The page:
On April 25, the Texas Court of Criminal Appeals issued a stay of execution for Melissa Lucio, an innocent woman, just two days before her scheduled date of execution.
Lucio, a survivor of abuse, was coerced into a confession and railroaded by a corrupt Texas prosecutor for the death of her 2-year-old daughter Mariah. Upon hearing the decision, she was overcome with emotion and disbelief, exclaiming, “Are you serious?… That is wonderful!” between sobs (recording of phone call released by State Rep. Jeff Leach).
During the initial investigation into her daughter’s death, a string of interrogators berated her for hours, showing her graphic photos of her daughter’s dead body and insisting she admit to abuse and murder. After repeating more than one hundred times that she did not kill her daughter, Melissa uttered the words, “I guess I did it. I’m responsible.” This act of desperation was considered by Cameron County District Attorney Armando Villalobos to be a “confession.” The prosecution used this “confession,” along with other misleading and flawed evidence, to put Lucio behind bars in order to bolster his reelection effort. DA Villalobos is now serving a federal prison sentence for corruption charges.
Lucio and her family have long maintained that she is innocent in the face of this sexist, racist and classist witch hunt. They have been organizing the fight back, which has reached a crescendo in the months leading up to the scheduled date for her execution.
This struggle includes legal support from The Innocence Project, a supportive campaign from Death Penalty Action, screenings of the documentary film “The State of Texas vs Melissa Lucio” by activists, solidarity actions of thousands of organizations, letter-writing campaigns to Texas Governor Greg Abbott and the Texas Board of Pardons and Paroles, and phone calls to Texas officials.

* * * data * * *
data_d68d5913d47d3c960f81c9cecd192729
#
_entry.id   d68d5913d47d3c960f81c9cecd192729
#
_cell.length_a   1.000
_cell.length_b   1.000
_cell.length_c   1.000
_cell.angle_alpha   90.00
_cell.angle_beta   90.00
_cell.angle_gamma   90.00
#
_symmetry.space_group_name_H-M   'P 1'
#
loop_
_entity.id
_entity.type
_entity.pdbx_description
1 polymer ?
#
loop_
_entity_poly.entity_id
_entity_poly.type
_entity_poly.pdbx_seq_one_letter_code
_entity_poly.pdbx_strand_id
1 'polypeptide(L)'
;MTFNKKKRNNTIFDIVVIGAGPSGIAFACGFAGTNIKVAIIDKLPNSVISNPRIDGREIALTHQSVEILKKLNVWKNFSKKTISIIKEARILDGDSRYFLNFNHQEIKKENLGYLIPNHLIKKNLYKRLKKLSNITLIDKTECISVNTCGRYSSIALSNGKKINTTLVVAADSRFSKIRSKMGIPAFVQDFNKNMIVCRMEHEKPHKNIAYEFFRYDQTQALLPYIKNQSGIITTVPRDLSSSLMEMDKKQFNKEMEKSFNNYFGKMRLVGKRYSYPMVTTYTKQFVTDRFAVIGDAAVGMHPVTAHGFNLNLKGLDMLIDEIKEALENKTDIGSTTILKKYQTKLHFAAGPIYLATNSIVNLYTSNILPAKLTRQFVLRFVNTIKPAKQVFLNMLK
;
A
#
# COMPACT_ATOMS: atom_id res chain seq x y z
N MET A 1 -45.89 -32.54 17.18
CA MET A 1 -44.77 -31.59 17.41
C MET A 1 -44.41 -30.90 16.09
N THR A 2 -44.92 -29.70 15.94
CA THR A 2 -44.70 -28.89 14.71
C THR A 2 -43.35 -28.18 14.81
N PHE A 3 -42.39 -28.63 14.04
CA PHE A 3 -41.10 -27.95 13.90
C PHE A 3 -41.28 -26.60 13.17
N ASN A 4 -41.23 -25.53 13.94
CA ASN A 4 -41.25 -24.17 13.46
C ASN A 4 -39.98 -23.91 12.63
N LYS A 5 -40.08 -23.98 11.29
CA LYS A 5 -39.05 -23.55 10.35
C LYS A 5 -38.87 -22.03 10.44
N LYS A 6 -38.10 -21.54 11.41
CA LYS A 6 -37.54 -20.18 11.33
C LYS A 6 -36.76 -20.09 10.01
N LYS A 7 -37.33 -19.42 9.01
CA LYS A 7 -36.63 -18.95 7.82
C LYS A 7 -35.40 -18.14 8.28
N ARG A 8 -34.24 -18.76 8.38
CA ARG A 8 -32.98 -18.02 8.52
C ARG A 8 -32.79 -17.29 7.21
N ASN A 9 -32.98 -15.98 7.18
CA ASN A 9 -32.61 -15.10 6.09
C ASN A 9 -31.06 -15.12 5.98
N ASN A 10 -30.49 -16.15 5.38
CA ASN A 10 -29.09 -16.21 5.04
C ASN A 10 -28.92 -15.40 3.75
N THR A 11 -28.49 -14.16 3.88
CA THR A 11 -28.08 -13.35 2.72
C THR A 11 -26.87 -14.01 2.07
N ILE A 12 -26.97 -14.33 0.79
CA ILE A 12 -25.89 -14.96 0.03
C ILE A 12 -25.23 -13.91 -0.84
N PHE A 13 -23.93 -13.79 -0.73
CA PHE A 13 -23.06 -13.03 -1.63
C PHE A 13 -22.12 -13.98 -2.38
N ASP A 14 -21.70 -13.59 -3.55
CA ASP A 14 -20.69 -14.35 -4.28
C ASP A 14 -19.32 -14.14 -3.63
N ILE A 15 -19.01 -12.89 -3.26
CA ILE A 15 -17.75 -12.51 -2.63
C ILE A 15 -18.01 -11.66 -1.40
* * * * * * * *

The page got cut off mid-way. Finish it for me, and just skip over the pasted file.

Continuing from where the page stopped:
This organized fight managed to move majorities of the Texas Senate and House of Representatives to officially request Governor Abbott and the TBPP to call off the execution. Even though at least five of the original jurors in Melissa’s case have recanted their decision and pleaded for a reversal, the state of Texas had refused to halt the execution. Like the prosecutors of Melissa Lucio, Abbott and many Texas politicians have built their careers on racism, sexism, and violent attacks on the working class billed as “law and order” toughness.
The case of Melissa Lucio reflects the larger racist, sexist bent of the justice system, which imprisons countless innocent people. Year after year, it has taken uprisings of millions to force any jail time for killer cops, organized nationwide movements to force the U.S. Army to care about the disappearance of Vanessa Guillen, and repeated street protests to save the life of other innocent prisoners such as Rodney Reed. All of these systems are built to keep innocent people behind bars while exonerating war criminals, disaster profiteers, and white supremacist vigilantes.
The threat to Lucio’s life is not over. She remains in prison pending a trial in the Cameron County Court, where she was originally convicted, to re-examine the facts in her case under dispute. She has already lost over 13 years of freedom, but her family remains determined to fight.
Courts are not neutral bodies of wisdom dispensing truths from higher powers. They are political institutions. While they serve the interests of the ruling class, they will respond to mass struggles if the resistance is fierce enough. We must remain vigilant and in the streets until Melissa is free, and returned to live freely with her grandchildren. We must also expand this fight to all innocent prisoners who sit on death row as victims of this brutal system. We must continue to push against mass incarceration and police brutality. Finally, we must move as millions against the capitalist and imperialist system, demanding a new socialist society where justice, dignity, and human rights prevail.